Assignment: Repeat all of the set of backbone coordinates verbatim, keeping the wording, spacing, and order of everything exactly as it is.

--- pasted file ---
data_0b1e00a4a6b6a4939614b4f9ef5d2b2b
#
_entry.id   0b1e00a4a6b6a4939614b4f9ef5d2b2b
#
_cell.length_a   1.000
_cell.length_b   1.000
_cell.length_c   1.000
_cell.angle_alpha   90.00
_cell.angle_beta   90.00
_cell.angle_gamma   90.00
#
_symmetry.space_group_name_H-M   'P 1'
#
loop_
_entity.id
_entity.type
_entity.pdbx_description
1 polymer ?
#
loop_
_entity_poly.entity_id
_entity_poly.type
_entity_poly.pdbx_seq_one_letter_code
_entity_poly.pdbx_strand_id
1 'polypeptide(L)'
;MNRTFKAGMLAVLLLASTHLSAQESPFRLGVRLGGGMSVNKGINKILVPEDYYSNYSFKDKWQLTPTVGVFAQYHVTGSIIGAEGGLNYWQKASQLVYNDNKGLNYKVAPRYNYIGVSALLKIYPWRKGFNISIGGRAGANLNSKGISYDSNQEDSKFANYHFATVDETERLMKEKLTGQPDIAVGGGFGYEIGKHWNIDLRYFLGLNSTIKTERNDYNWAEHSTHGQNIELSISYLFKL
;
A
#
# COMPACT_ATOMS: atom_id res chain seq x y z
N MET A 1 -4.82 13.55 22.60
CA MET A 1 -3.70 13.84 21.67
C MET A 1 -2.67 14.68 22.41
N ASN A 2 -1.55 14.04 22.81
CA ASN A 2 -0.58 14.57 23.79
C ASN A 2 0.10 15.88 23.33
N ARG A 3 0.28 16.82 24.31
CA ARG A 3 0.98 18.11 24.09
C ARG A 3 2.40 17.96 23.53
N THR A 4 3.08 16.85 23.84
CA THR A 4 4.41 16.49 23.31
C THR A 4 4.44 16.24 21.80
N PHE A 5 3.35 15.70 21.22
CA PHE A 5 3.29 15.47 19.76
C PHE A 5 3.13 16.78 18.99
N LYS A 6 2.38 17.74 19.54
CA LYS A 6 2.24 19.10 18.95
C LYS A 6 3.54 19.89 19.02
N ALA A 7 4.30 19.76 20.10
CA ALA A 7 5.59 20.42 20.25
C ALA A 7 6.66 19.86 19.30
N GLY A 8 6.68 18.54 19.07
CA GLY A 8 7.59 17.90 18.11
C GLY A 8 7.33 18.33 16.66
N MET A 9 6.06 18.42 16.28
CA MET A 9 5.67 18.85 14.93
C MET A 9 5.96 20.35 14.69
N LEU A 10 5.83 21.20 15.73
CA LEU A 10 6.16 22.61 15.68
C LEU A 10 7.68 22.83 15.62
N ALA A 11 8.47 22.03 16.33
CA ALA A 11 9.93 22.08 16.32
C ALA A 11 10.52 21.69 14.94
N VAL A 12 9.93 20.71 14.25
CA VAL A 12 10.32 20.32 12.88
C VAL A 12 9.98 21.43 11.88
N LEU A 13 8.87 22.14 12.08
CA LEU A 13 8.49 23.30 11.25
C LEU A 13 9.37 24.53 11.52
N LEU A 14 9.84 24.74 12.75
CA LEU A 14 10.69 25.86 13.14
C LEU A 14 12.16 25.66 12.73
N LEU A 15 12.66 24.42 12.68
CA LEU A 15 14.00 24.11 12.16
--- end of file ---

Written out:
data_0b1e00a4a6b6a4939614b4f9ef5d2b2b
#
_entry.id   0b1e00a4a6b6a4939614b4f9ef5d2b2b
#
_cell.length_a   1.000
_cell.length_b   1.000
_cell.length_c   1.000
_cell.angle_alpha   90.00
_cell.angle_beta   90.00
_cell.angle_gamma   90.00
#
_symmetry.space_group_name_H-M   'P 1'
#
loop_
_entity.id
_entity.type
_entity.pdbx_description
1 polymer ?
#
loop_
_entity_poly.entity_id
_entity_poly.type
_entity_poly.pdbx_seq_one_letter_code
_entity_poly.pdbx_strand_id
1 'polypeptide(L)'
;MNRTFKAGMLAVLLLASTHLSAQESPFRLGVRLGGGMSVNKGINKILVPEDYYSNYSFKDKWQLTPTVGVFAQYHVTGSIIGAEGGLNYWQKASQLVYNDNKGLNYKVAPRYNYIGVSALLKIYPWRKGFNISIGGRAGANLNSKGISYDSNQEDSKFANYHFATVDETERLMKEKLTGQPDIAVGGGFGYEIGKHWNIDLRYFLGLNSTIKTERNDYNWAEHSTHGQNIELSISYLFKL
;
A
#
# COMPACT_ATOMS: atom_id res chain seq x y z
N MET A 1 -4.82 13.55 22.60
CA MET A 1 -3.70 13.84 21.67
C MET A 1 -2.67 14.68 22.41
N ASN A 2 -1.55 14.04 22.81
CA ASN A 2 -0.58 14.57 23.79
C ASN A 2 0.10 15.88 23.33
N ARG A 3 0.28 16.82 24.31
CA ARG A 3 0.98 18.11 24.09
C ARG A 3 2.40 17.96 23.53
N THR A 4 3.08 16.85 23.84
CA THR A 4 4.41 16.49 23.31
C THR A 4 4.44 16.24 21.80
N PHE A 5 3.35 15.70 21.22
CA PHE A 5 3.29 15.47 19.76
C PHE A 5 3.13 16.78 18.99
N LYS A 6 2.38 17.74 19.54
CA LYS A 6 2.24 19.10 18.95
C LYS A 6 3.54 19.89 19.02
N ALA A 7 4.30 19.76 20.10
CA ALA A 7 5.59 20.42 20.25
C ALA A 7 6.66 19.86 19.30
N GLY A 8 6.68 18.54 19.07
CA GLY A 8 7.59 17.90 18.11
C GLY A 8 7.33 18.33 16.66
N MET A 9 6.06 18.42 16.28
CA MET A 9 5.67 18.85 14.93
C MET A 9 5.96 20.35 14.69
N LEU A 10 5.83 21.20 15.73
CA LEU A 10 6.16 22.61 15.68
C LEU A 10 7.68 22.83 15.62
N ALA A 11 8.47 22.03 16.33
CA ALA A 11 9.93 22.08 16.32
C ALA A 11 10.52 21.69 14.94
N VAL A 12 9.93 20.71 14.25
CA VAL A 12 10.32 20.32 12.88
C VAL A 12 9.98 21.43 11.88
N LEU A 13 8.87 22.14 12.08
CA LEU A 13 8.49 23.30 11.25
C LEU A 13 9.37 24.53 11.52
N LEU A 14 9.84 24.74 12.75
CA LEU A 14 10.69 25.86 13.14
C LEU A 14 12.16 25.66 12.73
N LEU A 15 12.66 24.42 12.68
CA LEU A 15 14.00 24.11 12.16